Abstract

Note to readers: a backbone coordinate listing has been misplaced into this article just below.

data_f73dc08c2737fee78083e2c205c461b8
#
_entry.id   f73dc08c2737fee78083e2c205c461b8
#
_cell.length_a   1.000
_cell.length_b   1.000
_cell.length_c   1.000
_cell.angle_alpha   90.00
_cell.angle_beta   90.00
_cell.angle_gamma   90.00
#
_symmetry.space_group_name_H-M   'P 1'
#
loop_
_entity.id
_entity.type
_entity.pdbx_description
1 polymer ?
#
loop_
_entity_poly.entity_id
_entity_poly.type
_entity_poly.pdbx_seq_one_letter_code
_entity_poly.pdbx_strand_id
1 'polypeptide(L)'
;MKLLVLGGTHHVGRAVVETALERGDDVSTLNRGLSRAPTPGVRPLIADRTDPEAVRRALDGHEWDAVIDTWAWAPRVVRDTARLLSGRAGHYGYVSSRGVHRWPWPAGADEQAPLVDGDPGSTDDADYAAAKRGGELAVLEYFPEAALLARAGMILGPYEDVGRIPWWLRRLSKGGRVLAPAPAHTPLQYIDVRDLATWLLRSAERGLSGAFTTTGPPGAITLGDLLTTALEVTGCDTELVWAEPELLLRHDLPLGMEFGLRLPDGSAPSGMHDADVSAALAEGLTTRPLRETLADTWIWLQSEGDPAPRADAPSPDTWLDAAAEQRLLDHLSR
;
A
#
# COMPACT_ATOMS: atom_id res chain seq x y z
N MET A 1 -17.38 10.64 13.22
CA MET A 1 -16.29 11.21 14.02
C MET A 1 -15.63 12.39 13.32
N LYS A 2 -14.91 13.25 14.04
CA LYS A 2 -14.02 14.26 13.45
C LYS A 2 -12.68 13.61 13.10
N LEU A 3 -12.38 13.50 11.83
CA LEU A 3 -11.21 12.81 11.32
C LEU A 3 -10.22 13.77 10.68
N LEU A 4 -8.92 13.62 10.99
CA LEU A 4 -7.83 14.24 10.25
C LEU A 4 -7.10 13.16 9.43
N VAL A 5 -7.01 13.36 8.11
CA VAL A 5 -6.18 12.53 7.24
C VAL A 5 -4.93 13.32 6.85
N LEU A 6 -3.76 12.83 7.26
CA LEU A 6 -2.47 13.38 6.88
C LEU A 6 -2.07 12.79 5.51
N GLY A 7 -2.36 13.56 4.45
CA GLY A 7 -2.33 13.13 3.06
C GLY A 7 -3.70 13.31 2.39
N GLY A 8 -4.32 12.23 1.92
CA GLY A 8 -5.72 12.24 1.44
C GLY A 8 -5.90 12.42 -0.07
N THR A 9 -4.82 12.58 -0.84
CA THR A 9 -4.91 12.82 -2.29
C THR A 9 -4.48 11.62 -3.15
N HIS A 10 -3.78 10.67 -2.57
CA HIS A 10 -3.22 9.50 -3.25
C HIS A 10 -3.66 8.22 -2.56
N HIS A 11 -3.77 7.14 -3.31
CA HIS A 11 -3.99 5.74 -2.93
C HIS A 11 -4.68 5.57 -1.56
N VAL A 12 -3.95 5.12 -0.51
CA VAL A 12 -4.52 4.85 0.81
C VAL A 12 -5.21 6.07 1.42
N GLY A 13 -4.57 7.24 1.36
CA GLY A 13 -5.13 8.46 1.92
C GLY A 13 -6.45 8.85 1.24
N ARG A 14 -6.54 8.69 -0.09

We present a record of extreme spring–summer runoff events for the past 1600 yr preserved in the varved sediments of Lake Mondsee (Austrian Pre-Alps). Combined sediment microfacies analyses and high-resolution micro-X-ray fluorescence element scanning allow us to identify 157 detrital event layers deposited in spring–summer and to discriminate between regional flood and local debris flow deposits. Higher spring–summer flood activity with a mean event recurrence of 3–5 yr occurred in several well-confined multidecadal episodes during the Dark Ages Cold Period and Medieval time (A.D. 450–480, 590–640, 700–750, and 1140–1170) as well as during the early Little Ice Age (LIA; A.D. 1300–1330 and 1480–1520). In contrast, lowest spring–summer flood activity with an event recurrence of only 30–100 yr is observed during the Medieval Climate Anomaly (A.D. 1180–1300) and the coldest interval of the LIA (A.D. 1600–1700). These findings indicate a complex relationship between temperature conditions and extreme hydro-meteorological events and suggest that enhanced summer Mediterranean cyclogenesis triggers large-scale floods in the northeast Alps during climatic transitions. The Lake Mondsee data demonstrate the climatic sensitivity of spring–summer floods and prove the potential of varved sediment records to investigate the impact of changing climate boundary conditions on seasonal flood activity for pre-instrumental time.

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